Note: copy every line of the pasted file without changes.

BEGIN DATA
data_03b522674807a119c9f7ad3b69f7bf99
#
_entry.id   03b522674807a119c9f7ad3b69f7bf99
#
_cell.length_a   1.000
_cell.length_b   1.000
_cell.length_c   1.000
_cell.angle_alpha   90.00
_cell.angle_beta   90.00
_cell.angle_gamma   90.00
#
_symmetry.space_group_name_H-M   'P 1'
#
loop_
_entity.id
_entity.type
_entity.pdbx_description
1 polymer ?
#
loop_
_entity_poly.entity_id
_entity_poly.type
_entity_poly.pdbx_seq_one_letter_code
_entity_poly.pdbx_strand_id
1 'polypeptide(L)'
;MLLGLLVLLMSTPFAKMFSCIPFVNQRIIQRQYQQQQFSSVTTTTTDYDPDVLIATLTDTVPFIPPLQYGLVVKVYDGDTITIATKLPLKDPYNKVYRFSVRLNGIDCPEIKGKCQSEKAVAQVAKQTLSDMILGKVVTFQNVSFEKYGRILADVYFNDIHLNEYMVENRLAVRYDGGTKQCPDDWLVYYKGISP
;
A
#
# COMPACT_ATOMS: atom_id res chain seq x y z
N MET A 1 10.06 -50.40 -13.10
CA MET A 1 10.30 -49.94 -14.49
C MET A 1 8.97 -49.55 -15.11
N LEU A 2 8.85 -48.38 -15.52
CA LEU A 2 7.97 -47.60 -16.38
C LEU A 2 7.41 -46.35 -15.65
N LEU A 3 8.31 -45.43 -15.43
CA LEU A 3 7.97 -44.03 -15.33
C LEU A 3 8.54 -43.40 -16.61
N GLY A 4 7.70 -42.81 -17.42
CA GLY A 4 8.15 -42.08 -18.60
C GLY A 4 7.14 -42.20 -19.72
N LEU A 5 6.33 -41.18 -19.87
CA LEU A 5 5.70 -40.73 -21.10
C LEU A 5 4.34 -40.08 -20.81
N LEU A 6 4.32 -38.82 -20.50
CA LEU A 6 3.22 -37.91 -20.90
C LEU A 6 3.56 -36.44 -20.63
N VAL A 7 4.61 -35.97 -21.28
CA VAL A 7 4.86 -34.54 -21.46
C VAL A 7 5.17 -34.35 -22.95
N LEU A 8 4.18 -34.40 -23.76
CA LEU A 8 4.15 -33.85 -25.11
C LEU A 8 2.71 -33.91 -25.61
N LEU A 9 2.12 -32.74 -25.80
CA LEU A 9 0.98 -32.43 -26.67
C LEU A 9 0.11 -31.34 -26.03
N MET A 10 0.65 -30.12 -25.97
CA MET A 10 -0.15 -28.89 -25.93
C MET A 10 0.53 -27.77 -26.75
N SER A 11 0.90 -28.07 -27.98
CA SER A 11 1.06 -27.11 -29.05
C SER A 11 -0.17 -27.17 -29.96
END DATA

data_03b522674807a119c9f7ad3b69f7bf99
#
_entry.id   03b522674807a119c9f7ad3b69f7bf99
#
_cell.length_a   1.000
_cell.length_b   1.000
_cell.length_c   1.000
_cell.angle_alpha   90.00
_cell.angle_beta   90.00
_cell.angle_gamma   90.00
#
_symmetry.space_group_name_H-M   'P 1'
#
loop_
_entity.id
_entity.type
_entity.pdbx_description
1 polymer ?
#
loop_
_entity_poly.entity_id
_entity_poly.type
_entity_poly.pdbx_seq_one_letter_code
_entity_poly.pdbx_strand_id
1 'polypeptide(L)'
;MLLGLLVLLMSTPFAKMFSCIPFVNQRIIQRQYQQQQFSSVTTTTTDYDPDVLIATLTDTVPFIPPLQYGLVVKVYDGDTITIATKLPLKDPYNKVYRFSVRLNGIDCPEIKGKCQSEKAVAQVAKQTLSDMILGKVVTFQNVSFEKYGRILADVYFNDIHLNEYMVENRLAVRYDGGTKQCPDDWLVYYKGISP
;
A
#
# COMPACT_ATOMS: atom_id res chain seq x y z
N MET A 1 10.06 -50.40 -13.10
CA MET A 1 10.30 -49.94 -14.49
C MET A 1 8.97 -49.55 -15.11
N LEU A 2 8.85 -48.38 -15.52
CA LEU A 2 7.97 -47.60 -16.38
C LEU A 2 7.41 -46.35 -15.65
N LEU A 3 8.31 -45.43 -15.43
CA LEU A 3 7.97 -44.03 -15.33
C LEU A 3 8.54 -43.40 -16.61
N GLY A 4 7.70 -42.81 -17.42
CA GLY A 4 8.15 -42.08 -18.60
C GLY A 4 7.14 -42.20 -19.72
N LEU A 5 6.33 -41.18 -19.87
CA LEU A 5 5.70 -40.73 -21.10
C LEU A 5 4.34 -40.08 -20.81
N LEU A 6 4.32 -38.82 -20.50
CA LEU A 6 3.22 -37.91 -20.90
C LEU A 6 3.56 -36.44 -20.63
N VAL A 7 4.61 -35.97 -21.28
CA VAL A 7 4.86 -34.54 -21.46
C VAL A 7 5.17 -34.35 -22.95
N LEU A 8 4.18 -34.40 -23.76
CA LEU A 8 4.15 -33.85 -25.11
C LEU A 8 2.71 -33.91 -25.61
N LEU A 9 2.12 -32.74 -25.80
CA LEU A 9 0.98 -32.43 -26.67
C LEU A 9 0.11 -31.34 -26.03
N MET A 10 0.65 -30.12 -25.97
CA MET A 10 -0.15 -28.89 -25.93
C MET A 10 0.53 -27.77 -26.75
N SER A 11 0.90 -28.07 -27.98
CA SER A 11 1.06 -27.11 -29.05
C SER A 11 -0.17 -27.17 -29.96